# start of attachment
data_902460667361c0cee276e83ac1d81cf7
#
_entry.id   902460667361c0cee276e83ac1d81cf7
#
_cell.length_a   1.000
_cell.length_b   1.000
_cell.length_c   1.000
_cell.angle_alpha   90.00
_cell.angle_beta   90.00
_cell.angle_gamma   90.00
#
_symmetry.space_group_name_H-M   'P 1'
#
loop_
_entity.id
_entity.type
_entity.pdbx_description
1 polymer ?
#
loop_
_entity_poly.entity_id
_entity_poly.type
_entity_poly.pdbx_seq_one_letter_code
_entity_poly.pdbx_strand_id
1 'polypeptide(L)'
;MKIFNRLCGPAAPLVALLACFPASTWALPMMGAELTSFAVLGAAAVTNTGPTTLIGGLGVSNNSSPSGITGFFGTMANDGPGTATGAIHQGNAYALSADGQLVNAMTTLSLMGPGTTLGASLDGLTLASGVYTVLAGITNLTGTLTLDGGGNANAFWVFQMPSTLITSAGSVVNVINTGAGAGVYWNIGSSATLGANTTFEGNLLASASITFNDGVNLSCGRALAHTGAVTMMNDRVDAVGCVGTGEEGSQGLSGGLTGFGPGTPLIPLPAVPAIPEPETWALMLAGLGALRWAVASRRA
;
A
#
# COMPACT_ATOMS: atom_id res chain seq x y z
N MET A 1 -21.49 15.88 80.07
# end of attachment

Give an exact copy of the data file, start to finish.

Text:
data_902460667361c0cee276e83ac1d81cf7
#
_entry.id   902460667361c0cee276e83ac1d81cf7
#
_cell.length_a   1.000
_cell.length_b   1.000
_cell.length_c   1.000
_cell.angle_alpha   90.00
_cell.angle_beta   90.00
_cell.angle_gamma   90.00
#
_symmetry.space_group_name_H-M   'P 1'
#
loop_
_entity.id
_entity.type
_entity.pdbx_description
1 polymer ?
#
loop_
_entity_poly.entity_id
_entity_poly.type
_entity_poly.pdbx_seq_one_letter_code
_entity_poly.pdbx_strand_id
1 'polypeptide(L)'
;MKIFNRLCGPAAPLVALLACFPASTWALPMMGAELTSFAVLGAAAVTNTGPTTLIGGLGVSNNSSPSGITGFFGTMANDGPGTATGAIHQGNAYALSADGQLVNAMTTLSLMGPGTTLGASLDGLTLASGVYTVLAGITNLTGTLTLDGGGNANAFWVFQMPSTLITSAGSVVNVINTGAGAGVYWNIGSSATLGANTTFEGNLLASASITFNDGVNLSCGRALAHTGAVTMMNDRVDAVGCVGTGEEGSQGLSGGLTGFGPGTPLIPLPAVPAIPEPETWALMLAGLGALRWAVASRRA
;
A
#
# COMPACT_ATOMS: atom_id res chain seq x y z
N MET A 1 -21.49 15.88 80.07